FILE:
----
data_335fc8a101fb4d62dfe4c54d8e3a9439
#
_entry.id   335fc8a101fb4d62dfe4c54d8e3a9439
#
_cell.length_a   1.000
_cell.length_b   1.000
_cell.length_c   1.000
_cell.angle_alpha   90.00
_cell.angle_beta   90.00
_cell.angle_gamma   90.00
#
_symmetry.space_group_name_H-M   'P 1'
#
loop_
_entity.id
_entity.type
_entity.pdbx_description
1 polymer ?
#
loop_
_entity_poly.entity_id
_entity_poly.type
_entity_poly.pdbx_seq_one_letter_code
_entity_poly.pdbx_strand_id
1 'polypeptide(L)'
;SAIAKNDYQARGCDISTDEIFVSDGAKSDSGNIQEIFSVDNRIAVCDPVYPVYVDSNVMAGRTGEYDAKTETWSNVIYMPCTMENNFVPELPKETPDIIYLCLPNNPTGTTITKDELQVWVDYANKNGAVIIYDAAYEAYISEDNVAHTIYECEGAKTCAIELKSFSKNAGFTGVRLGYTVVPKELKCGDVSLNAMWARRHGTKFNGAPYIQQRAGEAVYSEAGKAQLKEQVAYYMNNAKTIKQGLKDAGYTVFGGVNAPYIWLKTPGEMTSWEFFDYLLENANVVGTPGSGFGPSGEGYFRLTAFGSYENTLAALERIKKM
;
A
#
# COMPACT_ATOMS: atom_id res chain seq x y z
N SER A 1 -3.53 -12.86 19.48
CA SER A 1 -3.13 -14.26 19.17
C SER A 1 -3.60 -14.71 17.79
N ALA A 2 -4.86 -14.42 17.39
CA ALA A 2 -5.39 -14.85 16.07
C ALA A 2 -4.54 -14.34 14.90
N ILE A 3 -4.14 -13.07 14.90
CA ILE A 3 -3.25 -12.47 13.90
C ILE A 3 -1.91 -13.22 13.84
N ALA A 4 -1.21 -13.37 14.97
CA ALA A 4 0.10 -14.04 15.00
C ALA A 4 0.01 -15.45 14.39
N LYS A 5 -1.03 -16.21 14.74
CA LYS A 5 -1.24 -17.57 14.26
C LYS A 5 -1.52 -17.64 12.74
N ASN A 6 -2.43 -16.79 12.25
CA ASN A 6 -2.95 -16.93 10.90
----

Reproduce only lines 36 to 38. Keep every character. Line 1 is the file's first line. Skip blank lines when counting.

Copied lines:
C ALA A 2 -4.54 -14.34 14.90
N ILE A 3 -4.14 -13.07 14.90
CA ILE A 3 -3.25 -12.47 13.90